“They raised and lowered the water and they opened and closed the gate,” Rachel said. “It was fun. You could look on one side and see the water and then look on the other side and it was way far down. That’s when we walked across the gate.”
Camden Powell, son of Janelle Powell, Resource Management budget analyst, stood at the edge of the navigation lock and pointed toward the gates and asked his mother questions about its operation. He said that he enjoyed learning about how boats move through a navigation lock when the water is raised and lowered.
At the Old Hickory Power Plant, Superintendent Joseph Conatser led the tour and explained how water from the reservoir enters gate-controlled intakes into the powerhouse, rotates the turbines, and discharges through draft tubes into the river below the dam. Generators, mounted on the same shafts with the turbines, produce the electric current. It is increased in voltage by transformers and carried from the power plant by transmission lines leading from the switchyard.
“This generator produces 13,800 volts. It comes out to the main power transformer where it gets stepped up to 69,000 volts and out to the power grid to provide power to your neighborhoods and your homes,” Conatser said.
Savanah Pullen, 9, daughter of Jesse Pullen, Construction Support Section chief, said she thought it was cool that the 28 hydropower units at nine dams in the Cumberland River Basin could power up 287,000 homes, or a city roughly the size of Nashville.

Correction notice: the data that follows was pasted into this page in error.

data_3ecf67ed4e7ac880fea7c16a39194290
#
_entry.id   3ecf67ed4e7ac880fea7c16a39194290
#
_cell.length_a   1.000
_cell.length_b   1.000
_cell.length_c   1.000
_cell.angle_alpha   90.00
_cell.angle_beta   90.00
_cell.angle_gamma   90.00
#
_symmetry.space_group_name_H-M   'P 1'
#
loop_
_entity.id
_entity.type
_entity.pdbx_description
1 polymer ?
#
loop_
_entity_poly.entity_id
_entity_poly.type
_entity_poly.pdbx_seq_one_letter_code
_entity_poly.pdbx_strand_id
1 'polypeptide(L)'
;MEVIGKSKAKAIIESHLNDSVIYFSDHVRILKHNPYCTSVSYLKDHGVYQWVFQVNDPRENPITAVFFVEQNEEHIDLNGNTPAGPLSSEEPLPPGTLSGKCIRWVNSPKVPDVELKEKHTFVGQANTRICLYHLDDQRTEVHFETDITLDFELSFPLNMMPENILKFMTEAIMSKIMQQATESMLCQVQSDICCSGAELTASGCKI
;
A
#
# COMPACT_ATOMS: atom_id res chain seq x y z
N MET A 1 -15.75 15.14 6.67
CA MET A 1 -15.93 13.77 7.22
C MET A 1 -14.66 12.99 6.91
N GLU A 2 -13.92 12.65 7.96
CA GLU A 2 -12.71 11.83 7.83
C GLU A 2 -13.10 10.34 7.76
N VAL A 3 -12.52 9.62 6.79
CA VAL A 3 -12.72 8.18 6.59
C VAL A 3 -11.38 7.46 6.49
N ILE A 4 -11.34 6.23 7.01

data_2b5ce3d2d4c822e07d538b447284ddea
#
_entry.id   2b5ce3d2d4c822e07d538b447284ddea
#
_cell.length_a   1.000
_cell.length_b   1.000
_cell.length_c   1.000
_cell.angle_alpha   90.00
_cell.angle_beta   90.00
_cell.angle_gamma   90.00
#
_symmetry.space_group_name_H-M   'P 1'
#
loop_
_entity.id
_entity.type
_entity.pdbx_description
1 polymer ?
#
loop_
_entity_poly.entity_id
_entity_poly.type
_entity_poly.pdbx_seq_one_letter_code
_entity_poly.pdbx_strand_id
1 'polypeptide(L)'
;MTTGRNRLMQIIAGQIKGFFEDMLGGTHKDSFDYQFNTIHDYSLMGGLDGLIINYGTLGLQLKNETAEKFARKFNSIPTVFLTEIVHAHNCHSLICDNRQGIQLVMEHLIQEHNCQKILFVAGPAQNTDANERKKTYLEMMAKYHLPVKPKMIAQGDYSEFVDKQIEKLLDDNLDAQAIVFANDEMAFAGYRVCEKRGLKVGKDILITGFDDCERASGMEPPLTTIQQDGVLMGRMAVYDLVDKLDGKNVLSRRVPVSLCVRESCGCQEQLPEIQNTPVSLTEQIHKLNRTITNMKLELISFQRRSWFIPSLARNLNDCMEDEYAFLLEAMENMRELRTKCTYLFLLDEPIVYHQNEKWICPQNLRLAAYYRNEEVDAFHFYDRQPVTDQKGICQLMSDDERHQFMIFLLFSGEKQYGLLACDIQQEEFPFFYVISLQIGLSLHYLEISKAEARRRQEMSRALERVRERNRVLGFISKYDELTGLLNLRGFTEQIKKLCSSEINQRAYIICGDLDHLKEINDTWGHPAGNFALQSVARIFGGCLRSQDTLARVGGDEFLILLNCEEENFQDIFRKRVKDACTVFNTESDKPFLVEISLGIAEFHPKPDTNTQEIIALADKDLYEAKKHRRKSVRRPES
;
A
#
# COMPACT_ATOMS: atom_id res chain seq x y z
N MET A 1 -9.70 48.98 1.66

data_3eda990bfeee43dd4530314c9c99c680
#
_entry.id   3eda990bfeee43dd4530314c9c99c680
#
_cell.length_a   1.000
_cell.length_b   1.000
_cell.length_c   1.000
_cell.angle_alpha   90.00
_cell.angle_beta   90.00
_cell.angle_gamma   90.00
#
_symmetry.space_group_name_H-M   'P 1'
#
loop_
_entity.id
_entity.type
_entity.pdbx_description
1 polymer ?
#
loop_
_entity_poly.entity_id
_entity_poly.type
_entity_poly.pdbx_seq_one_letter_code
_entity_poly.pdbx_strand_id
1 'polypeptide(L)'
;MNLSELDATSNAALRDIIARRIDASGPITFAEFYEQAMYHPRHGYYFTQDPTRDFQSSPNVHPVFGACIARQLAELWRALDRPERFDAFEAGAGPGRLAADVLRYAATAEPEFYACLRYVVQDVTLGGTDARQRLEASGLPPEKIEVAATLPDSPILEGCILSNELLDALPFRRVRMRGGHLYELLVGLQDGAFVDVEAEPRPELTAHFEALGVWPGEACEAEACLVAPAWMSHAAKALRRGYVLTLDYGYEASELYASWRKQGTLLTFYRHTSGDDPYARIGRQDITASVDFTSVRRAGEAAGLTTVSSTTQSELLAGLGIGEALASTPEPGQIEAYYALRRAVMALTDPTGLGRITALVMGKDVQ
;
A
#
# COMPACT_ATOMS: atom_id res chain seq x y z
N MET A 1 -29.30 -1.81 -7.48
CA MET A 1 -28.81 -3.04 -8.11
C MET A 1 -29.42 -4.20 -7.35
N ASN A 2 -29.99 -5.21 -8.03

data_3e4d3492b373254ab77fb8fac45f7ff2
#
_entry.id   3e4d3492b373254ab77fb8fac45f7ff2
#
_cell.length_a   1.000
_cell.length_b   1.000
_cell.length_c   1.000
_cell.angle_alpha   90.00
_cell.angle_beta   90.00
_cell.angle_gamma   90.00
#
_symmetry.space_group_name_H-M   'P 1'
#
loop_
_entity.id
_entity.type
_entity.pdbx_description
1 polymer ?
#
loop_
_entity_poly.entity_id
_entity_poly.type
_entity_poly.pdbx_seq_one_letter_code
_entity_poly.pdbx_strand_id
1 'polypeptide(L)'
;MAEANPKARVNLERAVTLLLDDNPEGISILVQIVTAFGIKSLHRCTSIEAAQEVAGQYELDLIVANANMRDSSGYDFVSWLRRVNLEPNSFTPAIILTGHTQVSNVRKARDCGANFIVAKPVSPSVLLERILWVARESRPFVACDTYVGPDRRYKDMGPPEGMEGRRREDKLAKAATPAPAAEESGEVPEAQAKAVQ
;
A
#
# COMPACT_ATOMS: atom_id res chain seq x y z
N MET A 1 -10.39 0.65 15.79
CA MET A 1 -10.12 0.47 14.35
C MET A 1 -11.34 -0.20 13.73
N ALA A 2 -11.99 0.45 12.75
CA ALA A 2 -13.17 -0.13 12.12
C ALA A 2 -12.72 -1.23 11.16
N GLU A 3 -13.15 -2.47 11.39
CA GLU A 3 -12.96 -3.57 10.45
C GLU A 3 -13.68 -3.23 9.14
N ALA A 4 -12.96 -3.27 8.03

Construction of Old Hickory Dam began in January 1952. The Corps of Engineers completed the dam closure in June 1954 and the project for full beneficial use in December 1957 when the final hydroelectric power unit went into operation.
After visiting Old Hickory Dam, the kids reassembled at the Nashville District Headquarters where they built dams with Legos as part of an exercise about geology and soils; constructed turbine wheels during a presentation about hydrology, hydraulics and hydropower; and built model bridges with K’NEX (educational building toys) while learning about structural engineering. The final exercise for the kids featured circuits in action operating motors and spinning functional gear systems.